As we travelled around the globe humans transported our favourite mammals with us. Either inadvertently such as rats, or intentionally such as cats. These species introductions have gone on to have unrivalled impacts. A paper out this month in the Proceedings of the National Academy of Sciences, USA has confirmed the global impacts of these invasive mammalian predators, and reiterates the conclusions of a paper earlier this year in the same journal which highlighted the conservation gains from eradicating these invasive mammals – “management of invasive predators on islands should be a global conservation priority”.Numbers of threatened and extinct bird, mammal, and reptile species impacted by invasive predators in 17 regions (Source: PNAS)
To come to this conclusion the authors analysed the IUCN Red List to identify the driving threats to each endangered or extinct species. Over half of recent animal extinctions (birds, mammals and reptiles) were caused by invasive mammalian predators. Cats, rodents, dogs and pigs, by virtue of their widest distribution, had caused the most impacts, but regionally other species are important, such as mongooses, foxes and stoats.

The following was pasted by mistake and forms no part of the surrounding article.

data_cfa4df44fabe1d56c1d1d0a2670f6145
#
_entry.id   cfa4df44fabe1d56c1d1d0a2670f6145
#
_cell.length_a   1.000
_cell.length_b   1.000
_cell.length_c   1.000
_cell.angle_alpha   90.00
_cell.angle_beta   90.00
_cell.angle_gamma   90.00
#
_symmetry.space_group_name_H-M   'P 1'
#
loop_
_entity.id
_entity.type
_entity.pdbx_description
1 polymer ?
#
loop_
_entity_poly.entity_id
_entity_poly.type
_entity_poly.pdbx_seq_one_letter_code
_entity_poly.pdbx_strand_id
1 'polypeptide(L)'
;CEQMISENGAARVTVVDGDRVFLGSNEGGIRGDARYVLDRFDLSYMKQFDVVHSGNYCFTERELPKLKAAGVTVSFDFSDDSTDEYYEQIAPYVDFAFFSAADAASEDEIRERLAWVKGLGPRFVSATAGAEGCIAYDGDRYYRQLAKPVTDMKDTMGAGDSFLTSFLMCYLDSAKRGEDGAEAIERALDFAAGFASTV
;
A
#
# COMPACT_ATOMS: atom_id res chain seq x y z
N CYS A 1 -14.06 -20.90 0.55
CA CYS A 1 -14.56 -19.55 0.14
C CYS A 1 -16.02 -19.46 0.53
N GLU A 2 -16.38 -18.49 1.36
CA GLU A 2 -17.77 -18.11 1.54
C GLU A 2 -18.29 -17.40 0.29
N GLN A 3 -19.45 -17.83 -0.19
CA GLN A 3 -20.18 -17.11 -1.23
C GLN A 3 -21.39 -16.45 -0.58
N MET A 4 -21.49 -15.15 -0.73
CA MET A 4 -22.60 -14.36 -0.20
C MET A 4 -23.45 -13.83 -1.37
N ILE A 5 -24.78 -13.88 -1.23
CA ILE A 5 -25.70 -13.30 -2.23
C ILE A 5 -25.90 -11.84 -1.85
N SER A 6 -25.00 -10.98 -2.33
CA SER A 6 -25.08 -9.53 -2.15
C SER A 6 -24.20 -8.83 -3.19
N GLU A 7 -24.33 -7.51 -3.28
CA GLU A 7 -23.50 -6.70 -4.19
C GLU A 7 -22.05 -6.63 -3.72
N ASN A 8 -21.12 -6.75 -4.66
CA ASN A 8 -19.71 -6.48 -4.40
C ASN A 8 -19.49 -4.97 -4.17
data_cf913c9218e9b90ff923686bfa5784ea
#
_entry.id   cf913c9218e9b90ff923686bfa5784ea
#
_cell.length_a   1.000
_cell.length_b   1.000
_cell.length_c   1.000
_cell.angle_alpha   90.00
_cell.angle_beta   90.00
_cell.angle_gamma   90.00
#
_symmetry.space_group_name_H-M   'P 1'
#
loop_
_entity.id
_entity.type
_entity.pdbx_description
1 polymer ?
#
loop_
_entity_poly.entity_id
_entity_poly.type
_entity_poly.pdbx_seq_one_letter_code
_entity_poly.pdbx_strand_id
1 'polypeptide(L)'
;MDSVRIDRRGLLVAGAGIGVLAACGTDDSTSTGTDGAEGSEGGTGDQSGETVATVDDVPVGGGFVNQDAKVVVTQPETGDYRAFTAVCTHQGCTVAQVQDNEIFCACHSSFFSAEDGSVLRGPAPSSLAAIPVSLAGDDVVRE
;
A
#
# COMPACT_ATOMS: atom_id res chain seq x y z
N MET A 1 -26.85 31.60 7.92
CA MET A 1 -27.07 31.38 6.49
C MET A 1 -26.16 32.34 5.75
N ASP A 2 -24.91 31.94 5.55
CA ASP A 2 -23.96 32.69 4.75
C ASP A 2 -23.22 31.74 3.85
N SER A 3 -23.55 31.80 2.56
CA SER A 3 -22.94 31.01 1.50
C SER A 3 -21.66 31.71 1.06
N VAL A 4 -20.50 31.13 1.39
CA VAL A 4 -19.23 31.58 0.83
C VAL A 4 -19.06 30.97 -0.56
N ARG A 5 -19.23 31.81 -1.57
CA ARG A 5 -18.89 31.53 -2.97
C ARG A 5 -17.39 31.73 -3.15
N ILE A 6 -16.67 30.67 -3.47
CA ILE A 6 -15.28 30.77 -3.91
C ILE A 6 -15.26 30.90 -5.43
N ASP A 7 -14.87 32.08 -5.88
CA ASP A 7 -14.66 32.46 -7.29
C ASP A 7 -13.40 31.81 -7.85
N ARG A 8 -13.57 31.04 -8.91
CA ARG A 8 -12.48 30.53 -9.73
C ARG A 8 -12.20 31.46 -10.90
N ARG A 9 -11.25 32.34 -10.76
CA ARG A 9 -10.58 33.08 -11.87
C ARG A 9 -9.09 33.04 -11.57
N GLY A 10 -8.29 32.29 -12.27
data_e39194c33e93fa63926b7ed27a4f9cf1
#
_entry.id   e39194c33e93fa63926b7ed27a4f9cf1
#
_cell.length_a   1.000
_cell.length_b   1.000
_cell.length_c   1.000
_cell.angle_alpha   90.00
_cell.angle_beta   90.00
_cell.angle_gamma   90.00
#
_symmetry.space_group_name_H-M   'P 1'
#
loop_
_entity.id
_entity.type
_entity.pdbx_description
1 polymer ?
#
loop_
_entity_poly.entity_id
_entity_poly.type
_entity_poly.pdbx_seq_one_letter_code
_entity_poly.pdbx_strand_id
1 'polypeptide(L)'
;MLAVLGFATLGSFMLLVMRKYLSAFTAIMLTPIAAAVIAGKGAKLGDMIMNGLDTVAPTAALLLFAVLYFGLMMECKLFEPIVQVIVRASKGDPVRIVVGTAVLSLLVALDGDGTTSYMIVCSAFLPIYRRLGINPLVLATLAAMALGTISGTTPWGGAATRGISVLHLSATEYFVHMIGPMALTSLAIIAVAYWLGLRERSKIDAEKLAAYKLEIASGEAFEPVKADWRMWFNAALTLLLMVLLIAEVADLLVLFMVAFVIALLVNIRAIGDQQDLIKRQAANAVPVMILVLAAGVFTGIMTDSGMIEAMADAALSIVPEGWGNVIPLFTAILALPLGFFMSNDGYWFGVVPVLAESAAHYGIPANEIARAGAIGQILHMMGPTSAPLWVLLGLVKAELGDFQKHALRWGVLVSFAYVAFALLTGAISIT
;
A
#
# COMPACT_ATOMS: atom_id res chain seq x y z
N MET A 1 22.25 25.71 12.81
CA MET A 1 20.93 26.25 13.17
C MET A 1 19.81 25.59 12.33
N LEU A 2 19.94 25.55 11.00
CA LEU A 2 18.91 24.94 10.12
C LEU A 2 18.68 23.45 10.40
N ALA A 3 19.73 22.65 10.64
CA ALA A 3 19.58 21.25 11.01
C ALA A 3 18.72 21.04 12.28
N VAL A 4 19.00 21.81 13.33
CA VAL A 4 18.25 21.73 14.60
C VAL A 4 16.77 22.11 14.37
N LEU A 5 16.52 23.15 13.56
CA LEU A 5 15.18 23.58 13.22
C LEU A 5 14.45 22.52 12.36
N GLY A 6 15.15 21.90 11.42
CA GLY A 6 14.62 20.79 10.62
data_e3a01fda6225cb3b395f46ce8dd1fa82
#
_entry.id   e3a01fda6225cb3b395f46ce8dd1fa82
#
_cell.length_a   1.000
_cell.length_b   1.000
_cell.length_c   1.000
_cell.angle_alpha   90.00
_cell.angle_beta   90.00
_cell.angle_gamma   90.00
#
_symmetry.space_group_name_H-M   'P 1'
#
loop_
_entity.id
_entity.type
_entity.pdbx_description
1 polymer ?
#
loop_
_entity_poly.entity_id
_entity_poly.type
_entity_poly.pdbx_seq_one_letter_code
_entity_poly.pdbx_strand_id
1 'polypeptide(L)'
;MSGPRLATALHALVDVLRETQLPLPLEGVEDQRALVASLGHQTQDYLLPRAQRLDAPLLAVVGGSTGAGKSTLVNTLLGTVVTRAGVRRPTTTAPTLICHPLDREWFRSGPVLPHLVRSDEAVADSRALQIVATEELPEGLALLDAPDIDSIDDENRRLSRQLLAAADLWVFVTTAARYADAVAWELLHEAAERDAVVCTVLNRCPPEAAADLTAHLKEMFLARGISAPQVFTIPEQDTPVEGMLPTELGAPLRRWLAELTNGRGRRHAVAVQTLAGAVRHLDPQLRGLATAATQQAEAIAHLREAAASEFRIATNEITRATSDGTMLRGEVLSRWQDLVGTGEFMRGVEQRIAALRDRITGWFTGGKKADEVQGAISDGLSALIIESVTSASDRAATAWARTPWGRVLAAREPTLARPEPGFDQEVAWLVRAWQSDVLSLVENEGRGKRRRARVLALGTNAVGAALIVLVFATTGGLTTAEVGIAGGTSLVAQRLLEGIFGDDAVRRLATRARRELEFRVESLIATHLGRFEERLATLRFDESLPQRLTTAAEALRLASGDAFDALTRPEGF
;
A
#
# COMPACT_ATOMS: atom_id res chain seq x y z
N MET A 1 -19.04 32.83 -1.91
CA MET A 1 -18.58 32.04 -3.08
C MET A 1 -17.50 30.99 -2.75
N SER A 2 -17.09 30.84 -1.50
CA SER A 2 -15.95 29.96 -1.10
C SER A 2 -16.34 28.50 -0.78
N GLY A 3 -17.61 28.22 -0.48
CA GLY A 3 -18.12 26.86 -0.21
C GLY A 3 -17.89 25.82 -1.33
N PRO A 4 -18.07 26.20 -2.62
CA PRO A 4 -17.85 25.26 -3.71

Work by some of the same authors this year also pursued discussion on alternative methods of invasive mammalian predator control, but on islands, it remains clear that invasive predators and naïve native prey cannot co-exist together unmanaged. Eradication through lethal control remains one of the most powerful conservation interventions on islands, and has led to governments such as NZ and Australia calling for widespread culls of invasive rats and cats, and the Honolulu Challenge being a major outcome of the IUCN congress in Hawai‘i which also took place this month.